Also, on a recent Ubuntu, the installed packages are installed as
alternatives,
so, ‘ncurses-dev’ becomes ‘libncurses5-dev’. For better robustness, we
need
to find a way that checks for either one of the packages (or use the
dpkg
system to discover in a more fundamental way if the ncurses-dev
dependencies
are met). Same for libxslt-dev.

if [ “$?” = “1” ]; then

  • sudo $installer install $app
  •                    echo The app $app is not installed
    
  •                    exit 1
    
    fi
    done
    fi

Same as above, for single-user installs, the script should work without
sudo.

@@ -99,8 +104,8 @@
case “$mode” in
touch ~/.bashrc
fi

  • echo ‘[[ -s “$HOME/.rvm/scripts/rvm” ]] && . “$HOME/.rvm/scripts/rvm”’

~/.bashrc

  • source ~/.bashrc
  •    # do the load here, since the return in top of bash made this 
    

fail

  • [[ -s “$HOME/.rvm/scripts/rvm” ]] && . “$HOME/.rvm/scripts/rvm”
    ;;

I presume(??), this is the tricky known issue where the line [ref A]

If not running interactively, don’t do anything

[ -z “$PS1” ] && return

returns for non interactive shells and this fails to load rvm. So, as a
quick hack,
I simply ran the line straight from rvmsh.

Also, don’t add that line yourself. Rvm already adds the line. And also,
when running
rvmsh multiple times, it added the line everytime again.

@@ -126,15 +131,16 @@ if [ “$mode” = “single” ]; then
fi

Test if RVM is installed.

-which rvm &> /dev/null
+echo “rvm is installed here:”
+which rvm

I prefer to actually see where rvm is installed.

-if [ “$?” = “0” ]; then
+if [ “$?” = “1” ]; then
echo “There was an error installing RVM!”
exit
fi

This seems like a hard bug. You want to bail out when the rvm failed,
do
you,
and not when it succeeded ? I presume, it actually never passed in your
tests
(because the rvm loading never really happened because of the return in
the
top of .bashrc, see [ref A] above). Bailing out on failure seems more
correct to
me, but I may be wrong.

Offer to install latest ruby.

-latest=“https://raw.github.com/dunsmoreb/rvmsh/master/ruby/latest
+latest=“https://raw.github.com/petervandenabeele/rvmsh/master/ruby/latest
version=$(curl -s $latest)

I prefer the latest stable version. Rvm will automatically select the
latest stable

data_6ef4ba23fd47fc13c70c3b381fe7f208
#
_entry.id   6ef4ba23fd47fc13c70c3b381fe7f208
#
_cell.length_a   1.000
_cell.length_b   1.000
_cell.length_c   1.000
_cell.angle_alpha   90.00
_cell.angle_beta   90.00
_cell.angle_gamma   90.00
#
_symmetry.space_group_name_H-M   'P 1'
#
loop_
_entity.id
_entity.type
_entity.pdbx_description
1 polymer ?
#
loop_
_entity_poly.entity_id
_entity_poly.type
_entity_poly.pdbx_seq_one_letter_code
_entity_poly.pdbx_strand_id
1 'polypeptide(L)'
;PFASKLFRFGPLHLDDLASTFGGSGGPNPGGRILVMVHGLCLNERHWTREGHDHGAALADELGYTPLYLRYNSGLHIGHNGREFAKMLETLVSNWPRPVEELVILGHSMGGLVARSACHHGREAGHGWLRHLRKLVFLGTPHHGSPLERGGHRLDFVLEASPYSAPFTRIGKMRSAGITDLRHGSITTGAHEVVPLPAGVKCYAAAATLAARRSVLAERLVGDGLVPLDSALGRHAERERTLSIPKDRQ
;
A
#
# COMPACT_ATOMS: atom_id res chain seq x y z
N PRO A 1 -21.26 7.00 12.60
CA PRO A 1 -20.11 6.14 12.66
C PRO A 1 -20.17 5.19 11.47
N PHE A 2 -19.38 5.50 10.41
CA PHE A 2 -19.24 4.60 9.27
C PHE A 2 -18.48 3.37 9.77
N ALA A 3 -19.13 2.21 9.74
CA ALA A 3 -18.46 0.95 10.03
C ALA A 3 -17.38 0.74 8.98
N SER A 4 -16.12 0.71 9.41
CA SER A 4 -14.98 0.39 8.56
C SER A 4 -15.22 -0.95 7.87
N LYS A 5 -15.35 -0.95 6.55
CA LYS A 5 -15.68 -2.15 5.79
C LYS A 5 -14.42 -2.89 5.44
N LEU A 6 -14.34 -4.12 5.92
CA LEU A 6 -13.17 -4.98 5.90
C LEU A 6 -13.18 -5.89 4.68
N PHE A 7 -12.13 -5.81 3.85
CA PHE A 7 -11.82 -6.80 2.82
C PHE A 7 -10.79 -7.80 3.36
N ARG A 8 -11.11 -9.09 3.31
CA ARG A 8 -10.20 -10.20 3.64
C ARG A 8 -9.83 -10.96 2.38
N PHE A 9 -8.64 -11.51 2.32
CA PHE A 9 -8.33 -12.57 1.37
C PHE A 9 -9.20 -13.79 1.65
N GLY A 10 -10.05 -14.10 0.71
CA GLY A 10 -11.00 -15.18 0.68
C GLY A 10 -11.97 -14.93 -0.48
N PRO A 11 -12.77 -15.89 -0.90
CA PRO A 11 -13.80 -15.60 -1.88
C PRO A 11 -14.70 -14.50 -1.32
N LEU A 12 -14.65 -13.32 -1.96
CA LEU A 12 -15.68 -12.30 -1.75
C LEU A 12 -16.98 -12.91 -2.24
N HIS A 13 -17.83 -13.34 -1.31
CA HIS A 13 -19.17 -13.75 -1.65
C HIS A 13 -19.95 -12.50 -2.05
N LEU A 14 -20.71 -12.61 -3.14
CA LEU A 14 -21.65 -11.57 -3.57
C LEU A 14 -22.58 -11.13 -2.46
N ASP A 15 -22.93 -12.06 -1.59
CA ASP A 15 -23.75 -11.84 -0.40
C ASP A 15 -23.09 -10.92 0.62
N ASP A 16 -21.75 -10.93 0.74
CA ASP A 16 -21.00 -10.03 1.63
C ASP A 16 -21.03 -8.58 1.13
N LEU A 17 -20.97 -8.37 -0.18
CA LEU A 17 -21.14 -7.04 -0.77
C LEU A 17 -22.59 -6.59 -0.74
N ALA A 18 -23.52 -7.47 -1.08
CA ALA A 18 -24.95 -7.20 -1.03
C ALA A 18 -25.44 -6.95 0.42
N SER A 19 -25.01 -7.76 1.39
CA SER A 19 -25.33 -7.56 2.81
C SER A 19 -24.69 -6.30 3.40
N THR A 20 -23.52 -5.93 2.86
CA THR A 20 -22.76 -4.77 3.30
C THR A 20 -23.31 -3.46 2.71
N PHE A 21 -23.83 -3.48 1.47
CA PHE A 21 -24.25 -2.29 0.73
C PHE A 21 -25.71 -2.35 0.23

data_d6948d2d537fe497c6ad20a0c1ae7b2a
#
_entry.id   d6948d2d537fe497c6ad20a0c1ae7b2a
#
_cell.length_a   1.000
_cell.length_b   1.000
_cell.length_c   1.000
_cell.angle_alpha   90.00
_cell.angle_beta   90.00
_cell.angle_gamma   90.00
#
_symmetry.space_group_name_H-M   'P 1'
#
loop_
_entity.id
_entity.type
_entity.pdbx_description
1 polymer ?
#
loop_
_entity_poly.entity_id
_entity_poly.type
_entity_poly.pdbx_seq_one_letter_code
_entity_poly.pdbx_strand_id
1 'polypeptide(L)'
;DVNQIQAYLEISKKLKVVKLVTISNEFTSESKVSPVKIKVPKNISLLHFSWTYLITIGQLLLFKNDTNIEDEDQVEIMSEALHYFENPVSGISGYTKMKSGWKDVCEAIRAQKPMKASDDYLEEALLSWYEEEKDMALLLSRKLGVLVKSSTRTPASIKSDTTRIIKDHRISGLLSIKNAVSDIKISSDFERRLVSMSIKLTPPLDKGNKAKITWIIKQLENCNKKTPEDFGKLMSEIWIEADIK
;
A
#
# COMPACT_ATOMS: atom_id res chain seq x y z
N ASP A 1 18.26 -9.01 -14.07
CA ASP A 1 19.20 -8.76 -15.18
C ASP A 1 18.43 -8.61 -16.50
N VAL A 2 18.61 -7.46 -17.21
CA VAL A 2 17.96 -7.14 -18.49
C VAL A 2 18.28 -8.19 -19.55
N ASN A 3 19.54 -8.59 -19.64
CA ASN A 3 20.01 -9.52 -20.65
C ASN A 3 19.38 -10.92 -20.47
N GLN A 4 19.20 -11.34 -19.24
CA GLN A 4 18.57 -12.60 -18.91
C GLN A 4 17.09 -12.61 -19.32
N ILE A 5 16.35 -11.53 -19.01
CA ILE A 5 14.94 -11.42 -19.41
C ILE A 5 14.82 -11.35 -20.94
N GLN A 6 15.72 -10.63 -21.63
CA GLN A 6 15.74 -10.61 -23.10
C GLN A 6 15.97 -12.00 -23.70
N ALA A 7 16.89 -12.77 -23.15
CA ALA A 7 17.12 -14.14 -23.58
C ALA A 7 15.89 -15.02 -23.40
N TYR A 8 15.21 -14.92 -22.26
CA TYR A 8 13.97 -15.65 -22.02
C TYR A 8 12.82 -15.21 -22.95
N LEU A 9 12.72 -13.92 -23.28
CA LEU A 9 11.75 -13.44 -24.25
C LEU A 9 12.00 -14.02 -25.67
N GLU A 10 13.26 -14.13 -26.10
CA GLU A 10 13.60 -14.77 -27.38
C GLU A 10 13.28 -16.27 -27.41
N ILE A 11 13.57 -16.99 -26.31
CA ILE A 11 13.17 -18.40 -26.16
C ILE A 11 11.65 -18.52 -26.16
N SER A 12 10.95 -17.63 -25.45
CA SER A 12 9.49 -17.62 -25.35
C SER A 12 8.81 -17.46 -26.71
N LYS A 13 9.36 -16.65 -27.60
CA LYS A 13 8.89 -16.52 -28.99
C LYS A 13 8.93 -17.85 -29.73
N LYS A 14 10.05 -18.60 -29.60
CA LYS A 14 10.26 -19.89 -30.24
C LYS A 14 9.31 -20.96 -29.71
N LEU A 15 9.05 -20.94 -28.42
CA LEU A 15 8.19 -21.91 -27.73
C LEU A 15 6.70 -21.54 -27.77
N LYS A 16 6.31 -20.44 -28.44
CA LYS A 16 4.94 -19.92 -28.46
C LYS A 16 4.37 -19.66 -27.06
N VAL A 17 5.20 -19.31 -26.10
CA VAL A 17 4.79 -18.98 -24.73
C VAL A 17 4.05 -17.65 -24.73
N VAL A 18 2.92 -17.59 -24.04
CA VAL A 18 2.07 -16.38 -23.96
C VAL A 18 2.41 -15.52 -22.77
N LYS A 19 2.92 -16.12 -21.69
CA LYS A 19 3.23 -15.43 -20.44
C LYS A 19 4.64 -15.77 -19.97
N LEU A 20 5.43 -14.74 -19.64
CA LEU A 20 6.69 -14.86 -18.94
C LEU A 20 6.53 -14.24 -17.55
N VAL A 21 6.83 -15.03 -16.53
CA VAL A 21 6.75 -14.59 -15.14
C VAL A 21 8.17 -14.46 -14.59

version (the one with the [-pxxx] at the end).

Still this method has a flow that we need to update manually when
Ruby/rvm
upgrades
and eventually we will forget. An automatic method would be better …
Maybe rvm has
a proper way to inform us of the latest stable MRI ruby (sorry I didn’t
look it up now).

read -n 1 -p "Would you like rvmsh to install the latest ruby
($version)
for you? (Y/n) " ans
@@ -157,3 +163,4 @@ fi

Done, congratulations.

echo “Congratulations! RVM was successfully installed.”
+echo “run ‘source ~/.bashrc’ now to activate rvm”

Inside the script, rvm got loaded (with my hack of executing the load
line
directly), but
outside of the script, rvm seems not be loaded yet. So, I add a message
to
inform the
user about that.

My patches are certainly hackish, but it works and thanks again for this
useful script.

Peter

PS. A log from a successful single-user install

[email protected]:~$ mkdir ruby
[email protected]:~$ cd ruby/
[email protected]:~/ruby$ git clone
git://github.com/petervandenabeele/rvmsh.git

[email protected]:~/ruby$ cd rvmsh/
[email protected]:~/ruby/rvmsh$ ./rvm
rvm is installed here:
/home/new_user/.rvm/bin/rvm
Would you like rvmsh to install the latest ruby (ruby-1.9.3) for you?
(Y/n)
y
Installing Ruby from source to:
/home/new_user/.rvm/rubies/ruby-1.9.3-p0,
this may take a while depending on your cpu(s)…

Would you like rvmsh to set ruby-1.9.3 as the default ruby for you?
(Y/n) y
Using /home/new_user/.rvm/gems/ruby-1.9.3-p0

Congratulations! RVM was successfully installed.
run ‘source ~/.bashrc’ now to activate rvm
[email protected]:~/ruby/rvmsh$ source ~/.bashrc
[email protected]:~/ruby/rvmsh$ type rvm | head -1
rvm is a function

Chad P. wrote in post #1038527:

I would like to see it use sh/.profile instead of bash/.bashrc,
actually.

I would implement this, but there is no use if RVM needs bash anyways.

Peter V. wrote in post #1038701:

I was trying to use it for single user installation on Ubuntu (10.04)
and
had
to make a few tweaks to make it work in single mode. Full code at
https://github.com/petervandenabeele/rvmsh

That’s strange, it works for me in single mode.